Wand, “Perfume” EP
In the hierarchy of contemporary West Coast psych rock acts who’ve crossed over to something like moderate success, bands like Meatbodies and Wand fall directly below Ty Segall and Thee Oh Sees, clinging to the bottom rung of relevance over a vast swath of interchangeable noisemakers. For any blog grazer and festival frequenter satisfied with the yearly surpluses supplied by the garagehold names of Segall and John Dwyer, there’s no need to dive deeper into the broader canon of collaborators—but for those in the know, contributions from the Chad Uboviches and Mikal Cronins behind the scenes and behind the mic are just as vital to the movement.
Despite banding in a time of diminishing national interest in their scene, Wand continue to solidify their distinctive personality on every release since their charismatic debut in 2014. With an average of one release every year since then, the LA-based power-psych quintet have chosen to also share their personality through constant touring. And though there’s no discernible centerpiece to their live show, there is a focal point: vocalist, guitarist, and synthesist Cory Hanson (himself a former Meatbody, at one point also together with Pangea) wilding out in the corner, a skeletal figure in all black recalling in equal parts Jack Skellington and the rat from Fantastic Mr. Fox. While their output isn’t nearly as varied as the infinite spectrums of Segall and Dwyer, it’s hard to deny the personality of Hanson and company, which flails through every single track they crank out—even once it’s rendered inanimate by wax.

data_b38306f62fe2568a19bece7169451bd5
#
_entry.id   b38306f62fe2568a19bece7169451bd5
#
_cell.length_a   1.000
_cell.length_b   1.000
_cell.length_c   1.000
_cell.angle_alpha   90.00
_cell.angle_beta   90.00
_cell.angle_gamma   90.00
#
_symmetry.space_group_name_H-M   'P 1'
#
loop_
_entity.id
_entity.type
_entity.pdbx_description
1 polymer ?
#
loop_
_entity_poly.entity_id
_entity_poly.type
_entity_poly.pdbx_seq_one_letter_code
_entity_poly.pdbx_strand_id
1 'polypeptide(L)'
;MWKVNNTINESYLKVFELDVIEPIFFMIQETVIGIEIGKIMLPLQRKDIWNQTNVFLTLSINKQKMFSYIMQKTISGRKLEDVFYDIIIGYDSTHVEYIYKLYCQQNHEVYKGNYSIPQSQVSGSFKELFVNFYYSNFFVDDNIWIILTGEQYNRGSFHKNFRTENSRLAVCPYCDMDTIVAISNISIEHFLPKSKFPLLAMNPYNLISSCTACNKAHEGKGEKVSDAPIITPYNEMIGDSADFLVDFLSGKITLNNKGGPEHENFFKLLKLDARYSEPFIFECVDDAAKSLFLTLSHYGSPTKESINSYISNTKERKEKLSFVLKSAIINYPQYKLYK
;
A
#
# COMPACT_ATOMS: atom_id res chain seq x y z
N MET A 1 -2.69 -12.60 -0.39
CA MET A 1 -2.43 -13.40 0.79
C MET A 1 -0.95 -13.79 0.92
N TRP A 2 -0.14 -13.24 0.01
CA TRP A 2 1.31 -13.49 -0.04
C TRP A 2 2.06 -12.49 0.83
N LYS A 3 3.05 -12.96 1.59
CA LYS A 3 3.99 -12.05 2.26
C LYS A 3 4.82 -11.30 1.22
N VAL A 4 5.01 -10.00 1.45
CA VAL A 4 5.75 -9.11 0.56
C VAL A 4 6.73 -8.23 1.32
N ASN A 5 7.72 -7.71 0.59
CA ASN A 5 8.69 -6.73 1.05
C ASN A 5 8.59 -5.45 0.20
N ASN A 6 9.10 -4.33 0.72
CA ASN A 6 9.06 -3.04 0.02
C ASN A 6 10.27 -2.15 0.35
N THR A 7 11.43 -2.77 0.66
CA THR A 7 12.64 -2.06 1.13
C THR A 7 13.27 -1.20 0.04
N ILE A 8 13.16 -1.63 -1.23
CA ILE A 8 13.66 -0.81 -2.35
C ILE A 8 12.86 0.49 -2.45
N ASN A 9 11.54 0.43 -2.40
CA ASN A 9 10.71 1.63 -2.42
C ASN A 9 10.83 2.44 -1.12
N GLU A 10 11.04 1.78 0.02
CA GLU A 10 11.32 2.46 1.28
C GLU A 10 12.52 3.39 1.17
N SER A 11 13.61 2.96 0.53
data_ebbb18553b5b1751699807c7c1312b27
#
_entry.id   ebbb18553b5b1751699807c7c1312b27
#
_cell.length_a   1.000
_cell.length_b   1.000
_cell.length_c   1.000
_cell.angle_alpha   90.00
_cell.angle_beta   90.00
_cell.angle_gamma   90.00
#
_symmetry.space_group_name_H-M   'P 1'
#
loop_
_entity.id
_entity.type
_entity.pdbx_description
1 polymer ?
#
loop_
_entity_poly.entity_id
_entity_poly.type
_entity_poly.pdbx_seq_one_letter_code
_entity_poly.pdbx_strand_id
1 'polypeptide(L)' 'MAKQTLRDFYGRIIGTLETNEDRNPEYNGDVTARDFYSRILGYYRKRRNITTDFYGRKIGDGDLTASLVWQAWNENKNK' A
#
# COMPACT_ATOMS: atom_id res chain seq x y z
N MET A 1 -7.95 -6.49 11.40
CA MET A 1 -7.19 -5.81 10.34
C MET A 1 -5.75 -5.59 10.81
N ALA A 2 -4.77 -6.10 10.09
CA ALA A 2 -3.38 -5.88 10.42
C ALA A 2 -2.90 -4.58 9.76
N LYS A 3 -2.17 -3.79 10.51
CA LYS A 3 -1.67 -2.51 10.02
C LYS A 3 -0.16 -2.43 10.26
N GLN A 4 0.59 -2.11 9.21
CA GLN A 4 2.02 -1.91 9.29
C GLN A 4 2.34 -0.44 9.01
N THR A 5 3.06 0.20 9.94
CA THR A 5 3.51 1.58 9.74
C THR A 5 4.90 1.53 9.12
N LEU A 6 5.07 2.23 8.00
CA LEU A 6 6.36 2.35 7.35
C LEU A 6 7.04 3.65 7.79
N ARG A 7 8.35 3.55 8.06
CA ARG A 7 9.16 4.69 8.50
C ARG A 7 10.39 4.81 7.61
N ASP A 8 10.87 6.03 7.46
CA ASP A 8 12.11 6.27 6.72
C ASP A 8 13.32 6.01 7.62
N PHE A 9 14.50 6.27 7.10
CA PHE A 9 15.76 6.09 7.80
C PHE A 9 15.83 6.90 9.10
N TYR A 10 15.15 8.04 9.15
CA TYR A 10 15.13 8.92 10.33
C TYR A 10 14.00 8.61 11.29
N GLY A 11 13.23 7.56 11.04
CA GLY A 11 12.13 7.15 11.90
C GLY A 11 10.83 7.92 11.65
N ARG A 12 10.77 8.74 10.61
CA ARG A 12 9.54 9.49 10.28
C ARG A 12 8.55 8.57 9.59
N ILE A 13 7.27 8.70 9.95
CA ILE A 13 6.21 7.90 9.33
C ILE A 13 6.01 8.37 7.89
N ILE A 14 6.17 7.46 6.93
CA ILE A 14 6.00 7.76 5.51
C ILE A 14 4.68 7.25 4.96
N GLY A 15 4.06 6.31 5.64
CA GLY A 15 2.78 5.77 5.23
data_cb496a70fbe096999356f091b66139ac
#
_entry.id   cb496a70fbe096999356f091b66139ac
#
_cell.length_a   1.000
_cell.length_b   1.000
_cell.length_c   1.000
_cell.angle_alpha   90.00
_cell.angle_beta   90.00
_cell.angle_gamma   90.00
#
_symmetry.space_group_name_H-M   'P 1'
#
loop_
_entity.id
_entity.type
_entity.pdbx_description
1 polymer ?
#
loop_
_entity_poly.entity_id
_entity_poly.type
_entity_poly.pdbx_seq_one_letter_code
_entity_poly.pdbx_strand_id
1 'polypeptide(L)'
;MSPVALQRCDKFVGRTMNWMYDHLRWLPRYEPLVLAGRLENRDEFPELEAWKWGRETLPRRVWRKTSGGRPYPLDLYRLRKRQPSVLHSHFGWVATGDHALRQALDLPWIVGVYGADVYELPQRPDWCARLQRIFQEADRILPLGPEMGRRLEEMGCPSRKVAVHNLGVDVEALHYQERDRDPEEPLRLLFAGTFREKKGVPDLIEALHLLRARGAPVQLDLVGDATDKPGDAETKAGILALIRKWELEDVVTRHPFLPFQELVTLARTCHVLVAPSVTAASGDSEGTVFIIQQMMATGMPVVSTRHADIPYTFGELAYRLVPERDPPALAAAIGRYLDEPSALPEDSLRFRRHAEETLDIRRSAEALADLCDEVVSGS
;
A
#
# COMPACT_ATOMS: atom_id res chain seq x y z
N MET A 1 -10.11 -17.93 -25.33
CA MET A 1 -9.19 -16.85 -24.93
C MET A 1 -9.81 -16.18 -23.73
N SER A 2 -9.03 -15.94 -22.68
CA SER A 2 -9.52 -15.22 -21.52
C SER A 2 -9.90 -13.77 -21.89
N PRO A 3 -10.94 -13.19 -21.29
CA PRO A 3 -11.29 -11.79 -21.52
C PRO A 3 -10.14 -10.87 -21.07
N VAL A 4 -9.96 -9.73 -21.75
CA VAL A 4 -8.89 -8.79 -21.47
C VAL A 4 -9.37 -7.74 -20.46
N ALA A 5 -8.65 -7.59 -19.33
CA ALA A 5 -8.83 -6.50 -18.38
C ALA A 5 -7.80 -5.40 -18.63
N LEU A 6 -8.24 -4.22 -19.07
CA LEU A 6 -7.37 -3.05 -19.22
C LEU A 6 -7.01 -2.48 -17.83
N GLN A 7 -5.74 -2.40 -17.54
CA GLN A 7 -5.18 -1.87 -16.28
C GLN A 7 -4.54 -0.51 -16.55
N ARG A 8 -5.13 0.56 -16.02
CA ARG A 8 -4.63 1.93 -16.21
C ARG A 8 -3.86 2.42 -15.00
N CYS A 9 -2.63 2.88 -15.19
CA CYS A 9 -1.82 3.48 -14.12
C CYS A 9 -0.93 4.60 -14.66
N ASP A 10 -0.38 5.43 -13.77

On the heels of their spacious, dreamy Plum LP, the group has returned with an exceptionally Wand-ish EP that neatly encapsulates their aroma, aptly titled Perfume. Though their experiments continue in the mediums of longform and interlude on the seven-and-a-half minute opening title track and on the atmospheric “Hiss” and “Train Whistle,” respectively, “Town Meeting” paints a vivid portrait of Hanson (or his surrogate, Sofia Arreguin, the latest addition to the Wand family) pounding all the right wrong keys, as “Pure Romance” most sufficiently and eloquently describes the band’s paradoxical situation within the past and present simultaneously.
Outside of “Pure Romance”’s insistence on shelling out an exorbitant sum for long-term mental real estate, Perfume does little besides bolster the staying power of Wand as a rare contemporary rock band unwilling to forfeit their persona to suit the present. But as animated figures to spend time with, you could certainly do much worse.